The Confession – Jo Spain


The Confession is published on 11 January 2018 by Quercus and is available to buy here

Late one night a man walks into the luxurious home of disgraced banker Harry McNamara and his wife Julie. The man launches an unspeakably brutal attack on Harry as a horror-struck Julie watches, frozen by fear. It looks like Harry’s many sins – corruption, greed, betrayal – have finally caught up with him.

An hour later the intruder, JP Carney, hands himself in, confessing to the assault. The police have a victim, a suspect in custody and an eye-witness account, but Julie remains troubled.

Has Carney’s surrender really been driven by a guilty conscience or is this confession the first calculated move in a deadly game?


My thoughts

The Confession is a psychological thriller coming from Jo Spain, in January 2018. It is an Irish tale of marital disharmony, dysfunctional families and murder.

The story follows three individuals; the banker, his spouse and his murderer. We also hear from the investigating officer on the murder case, the very tenacious Alice Moody. The banker is Harry McNamara, a man who made a packet from wheeling and dealing before the economic down-turn. Harry is the kind of man, who escapes fraud charges and walks away with a smile on his face. He is married to Julie, an alcoholic teacher. One day, a man calmly walks into his house and clobbers him to death with a golf club. The story follows the history of the three as they move towards this point in time. Why was Harry killed? Was this just a random killing or did the killer have a motive?

I was most fascinated by the history of Ireland and its economic ups and downs. This is where the story shines and comes into its own. We really get an understanding of what it is like to be poor and rich in this unique country; two extreme situations. From Harry we see what it was like to live the high life and to float on the wave of optimism, prior to the global crash of 2008. From J. P. and from Julie, we get a more everyday perspective on life in Ireland.

I enjoyed the odd relationship between Harry and Julie. This is a very dysfunctional marriage. A marriage of unequals held together by longevity and a kind of love. Harry is cast in the role of rich playboy banker, who has little in the way of a conscience and loves splashing the cash. Julie is a teacher from a large Irish family. She seems to have some common sense about her. We see Harry’s influence on Julie, over time. It is sad to see her slow slide into a shadow of herself, as the novel progresses.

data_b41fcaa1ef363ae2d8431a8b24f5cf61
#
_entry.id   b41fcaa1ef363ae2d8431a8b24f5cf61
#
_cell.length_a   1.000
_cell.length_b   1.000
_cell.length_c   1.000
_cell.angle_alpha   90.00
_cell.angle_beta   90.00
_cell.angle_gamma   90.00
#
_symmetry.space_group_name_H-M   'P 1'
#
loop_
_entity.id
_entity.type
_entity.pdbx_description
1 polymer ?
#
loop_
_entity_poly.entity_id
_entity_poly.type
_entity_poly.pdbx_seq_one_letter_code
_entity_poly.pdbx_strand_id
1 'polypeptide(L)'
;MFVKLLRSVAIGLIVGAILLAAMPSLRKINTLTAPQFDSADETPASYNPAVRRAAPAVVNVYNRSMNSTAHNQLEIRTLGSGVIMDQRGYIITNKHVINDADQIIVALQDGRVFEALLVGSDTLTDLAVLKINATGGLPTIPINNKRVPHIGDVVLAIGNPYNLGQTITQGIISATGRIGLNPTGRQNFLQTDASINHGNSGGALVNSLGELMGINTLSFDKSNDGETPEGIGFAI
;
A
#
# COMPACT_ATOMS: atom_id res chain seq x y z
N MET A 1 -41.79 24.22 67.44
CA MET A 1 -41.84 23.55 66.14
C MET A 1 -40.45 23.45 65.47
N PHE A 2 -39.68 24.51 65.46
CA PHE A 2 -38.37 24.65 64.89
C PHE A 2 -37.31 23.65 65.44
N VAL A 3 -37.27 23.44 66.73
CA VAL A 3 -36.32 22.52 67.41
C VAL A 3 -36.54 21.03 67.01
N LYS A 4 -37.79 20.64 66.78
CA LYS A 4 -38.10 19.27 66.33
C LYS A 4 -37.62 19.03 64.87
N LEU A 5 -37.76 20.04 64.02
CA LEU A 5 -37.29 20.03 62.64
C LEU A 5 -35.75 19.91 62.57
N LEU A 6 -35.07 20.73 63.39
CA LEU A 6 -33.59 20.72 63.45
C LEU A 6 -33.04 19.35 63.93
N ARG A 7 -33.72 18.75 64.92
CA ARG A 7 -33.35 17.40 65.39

What was more of a let down was J. P.’s back-story. It seemed mostly irrelevant. We did not need to know that much about him or his dreadful parents. It could have done with a massive edit and delete. The author was obviously trying to make us feel an ounce of empathy towards him, as his background was full of neglect and abuse. That didn’t work either. This is not the sort of story where you actually feel you like any of the characters or even mind that you don’t.

I felt let down by the ending. I was waiting for an explosive finish. I was promised something special on the last page, which never happened. This is quite an easy tale to predict unfortunately.

This is not a bad story. It is a pretty average psychological read, that takes no time at all to speed through. It kept me reading to the end, to see if the author had any tricks to pull out of the bag. Sadly, she didn’t. Overall, The Confession feels very much like a first novel. It is flawed. It lacks pace and energy. Most readers will be able to guess where it is going. We do get a very real sense of the global economic crisis from an Irish perspective. If you are interested in the history of Ireland from the 1980s to the present day, it will definitely appeal.


About Northern Crime

Reviewer with a mind of her own. This is a collection of book reviews, which started in 2014. Mostly crime and odd other genres thrown in. Some I loved. Some I loathed. You get the picture.
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